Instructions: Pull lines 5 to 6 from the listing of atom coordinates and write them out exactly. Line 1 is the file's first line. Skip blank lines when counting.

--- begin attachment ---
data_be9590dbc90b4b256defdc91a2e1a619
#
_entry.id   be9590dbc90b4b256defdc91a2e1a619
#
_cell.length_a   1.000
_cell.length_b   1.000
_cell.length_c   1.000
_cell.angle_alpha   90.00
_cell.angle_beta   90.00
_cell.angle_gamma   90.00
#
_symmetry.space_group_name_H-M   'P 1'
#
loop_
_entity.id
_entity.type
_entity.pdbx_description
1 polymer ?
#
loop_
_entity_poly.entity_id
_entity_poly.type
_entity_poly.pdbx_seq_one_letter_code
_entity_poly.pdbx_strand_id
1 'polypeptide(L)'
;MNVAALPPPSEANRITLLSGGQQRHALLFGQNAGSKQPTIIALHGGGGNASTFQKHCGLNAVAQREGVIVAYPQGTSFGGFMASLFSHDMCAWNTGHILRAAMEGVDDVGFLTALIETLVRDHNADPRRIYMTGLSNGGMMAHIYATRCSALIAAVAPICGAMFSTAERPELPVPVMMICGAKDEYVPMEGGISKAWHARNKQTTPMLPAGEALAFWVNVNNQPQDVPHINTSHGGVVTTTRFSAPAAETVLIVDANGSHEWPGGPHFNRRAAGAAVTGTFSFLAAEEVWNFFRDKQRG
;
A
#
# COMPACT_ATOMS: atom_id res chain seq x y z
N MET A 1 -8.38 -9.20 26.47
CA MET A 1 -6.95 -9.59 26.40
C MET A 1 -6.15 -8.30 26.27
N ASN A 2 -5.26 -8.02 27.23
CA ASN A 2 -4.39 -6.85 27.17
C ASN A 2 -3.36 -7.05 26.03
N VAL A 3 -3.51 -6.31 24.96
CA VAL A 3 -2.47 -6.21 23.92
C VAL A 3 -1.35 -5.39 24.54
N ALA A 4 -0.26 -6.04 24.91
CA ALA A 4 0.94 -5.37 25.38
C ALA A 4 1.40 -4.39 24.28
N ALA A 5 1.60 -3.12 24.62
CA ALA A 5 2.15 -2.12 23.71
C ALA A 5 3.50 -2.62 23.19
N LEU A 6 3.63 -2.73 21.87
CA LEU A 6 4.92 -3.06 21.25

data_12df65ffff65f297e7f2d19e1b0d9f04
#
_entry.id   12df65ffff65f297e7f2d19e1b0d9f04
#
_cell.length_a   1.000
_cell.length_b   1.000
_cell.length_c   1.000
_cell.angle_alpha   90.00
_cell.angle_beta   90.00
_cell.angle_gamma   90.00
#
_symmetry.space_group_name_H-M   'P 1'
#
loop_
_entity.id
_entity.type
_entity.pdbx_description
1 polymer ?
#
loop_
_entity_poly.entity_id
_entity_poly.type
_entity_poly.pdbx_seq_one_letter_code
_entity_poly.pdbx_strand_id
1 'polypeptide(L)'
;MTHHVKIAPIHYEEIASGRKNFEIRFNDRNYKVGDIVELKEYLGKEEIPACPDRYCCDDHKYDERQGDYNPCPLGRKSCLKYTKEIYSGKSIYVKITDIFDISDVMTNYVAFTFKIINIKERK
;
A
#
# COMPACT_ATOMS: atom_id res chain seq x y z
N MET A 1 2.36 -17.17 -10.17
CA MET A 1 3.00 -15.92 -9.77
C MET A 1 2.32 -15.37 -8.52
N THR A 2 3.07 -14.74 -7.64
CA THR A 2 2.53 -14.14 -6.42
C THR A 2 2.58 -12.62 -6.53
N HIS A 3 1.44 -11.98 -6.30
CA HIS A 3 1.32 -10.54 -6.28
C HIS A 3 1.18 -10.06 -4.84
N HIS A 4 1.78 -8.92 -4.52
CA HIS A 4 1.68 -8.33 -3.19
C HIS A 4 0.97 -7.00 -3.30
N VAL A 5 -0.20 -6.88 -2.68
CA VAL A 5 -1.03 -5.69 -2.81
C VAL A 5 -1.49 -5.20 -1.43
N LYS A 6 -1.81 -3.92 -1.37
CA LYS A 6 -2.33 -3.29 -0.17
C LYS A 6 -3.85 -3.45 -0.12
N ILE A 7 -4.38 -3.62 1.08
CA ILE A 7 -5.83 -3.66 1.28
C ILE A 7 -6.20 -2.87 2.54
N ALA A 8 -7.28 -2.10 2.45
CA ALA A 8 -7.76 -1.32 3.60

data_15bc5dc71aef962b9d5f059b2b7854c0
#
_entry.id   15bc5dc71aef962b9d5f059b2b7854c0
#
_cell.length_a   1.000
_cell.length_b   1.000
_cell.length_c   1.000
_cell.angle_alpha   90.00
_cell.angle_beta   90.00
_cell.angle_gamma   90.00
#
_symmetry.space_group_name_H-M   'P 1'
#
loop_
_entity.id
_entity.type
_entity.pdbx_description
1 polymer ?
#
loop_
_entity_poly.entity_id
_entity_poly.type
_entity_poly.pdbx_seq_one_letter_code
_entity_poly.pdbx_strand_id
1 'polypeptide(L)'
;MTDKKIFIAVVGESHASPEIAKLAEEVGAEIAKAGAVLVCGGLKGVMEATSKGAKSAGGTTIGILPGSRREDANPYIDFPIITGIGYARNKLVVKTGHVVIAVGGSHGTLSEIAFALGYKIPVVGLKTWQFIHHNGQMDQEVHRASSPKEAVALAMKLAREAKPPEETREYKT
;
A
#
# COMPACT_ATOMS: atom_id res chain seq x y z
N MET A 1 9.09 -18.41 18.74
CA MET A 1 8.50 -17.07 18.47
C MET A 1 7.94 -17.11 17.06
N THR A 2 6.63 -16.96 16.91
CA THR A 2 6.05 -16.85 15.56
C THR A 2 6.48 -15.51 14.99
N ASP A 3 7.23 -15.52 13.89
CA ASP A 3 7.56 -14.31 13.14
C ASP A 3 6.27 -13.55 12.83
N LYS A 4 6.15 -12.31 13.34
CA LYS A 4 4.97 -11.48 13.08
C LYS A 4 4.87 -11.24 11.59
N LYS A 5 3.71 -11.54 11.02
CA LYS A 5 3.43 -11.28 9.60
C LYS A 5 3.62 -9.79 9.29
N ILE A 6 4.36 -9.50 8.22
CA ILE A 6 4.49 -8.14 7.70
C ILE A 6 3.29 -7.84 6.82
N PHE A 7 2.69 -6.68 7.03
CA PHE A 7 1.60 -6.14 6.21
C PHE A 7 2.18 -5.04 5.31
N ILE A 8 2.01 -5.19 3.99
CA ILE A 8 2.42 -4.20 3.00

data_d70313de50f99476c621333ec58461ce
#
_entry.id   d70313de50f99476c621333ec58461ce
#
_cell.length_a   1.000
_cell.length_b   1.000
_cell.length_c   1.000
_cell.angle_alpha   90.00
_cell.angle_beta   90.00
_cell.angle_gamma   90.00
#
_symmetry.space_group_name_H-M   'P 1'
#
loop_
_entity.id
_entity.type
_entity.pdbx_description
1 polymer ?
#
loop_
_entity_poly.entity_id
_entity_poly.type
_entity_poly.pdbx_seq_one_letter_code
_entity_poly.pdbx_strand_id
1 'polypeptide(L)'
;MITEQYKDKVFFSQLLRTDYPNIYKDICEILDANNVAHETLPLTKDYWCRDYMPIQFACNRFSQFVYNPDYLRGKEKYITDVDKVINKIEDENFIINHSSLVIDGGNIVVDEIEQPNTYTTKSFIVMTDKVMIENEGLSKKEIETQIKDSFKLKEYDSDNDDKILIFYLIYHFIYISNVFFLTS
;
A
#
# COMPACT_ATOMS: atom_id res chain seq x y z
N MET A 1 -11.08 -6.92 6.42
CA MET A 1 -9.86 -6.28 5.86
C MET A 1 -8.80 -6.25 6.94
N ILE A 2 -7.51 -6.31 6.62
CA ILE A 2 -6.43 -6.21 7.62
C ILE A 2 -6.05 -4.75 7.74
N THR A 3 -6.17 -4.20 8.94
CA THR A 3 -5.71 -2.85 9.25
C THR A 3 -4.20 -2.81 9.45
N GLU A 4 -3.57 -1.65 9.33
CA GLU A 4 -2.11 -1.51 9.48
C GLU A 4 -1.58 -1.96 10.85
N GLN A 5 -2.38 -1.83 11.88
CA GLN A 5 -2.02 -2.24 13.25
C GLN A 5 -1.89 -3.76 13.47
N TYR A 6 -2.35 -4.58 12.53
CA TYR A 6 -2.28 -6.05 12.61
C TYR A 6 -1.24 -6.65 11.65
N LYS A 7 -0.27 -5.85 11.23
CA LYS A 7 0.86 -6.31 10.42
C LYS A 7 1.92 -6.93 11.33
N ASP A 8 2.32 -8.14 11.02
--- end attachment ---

_cell.length_a   1.000
_cell.length_b   1.000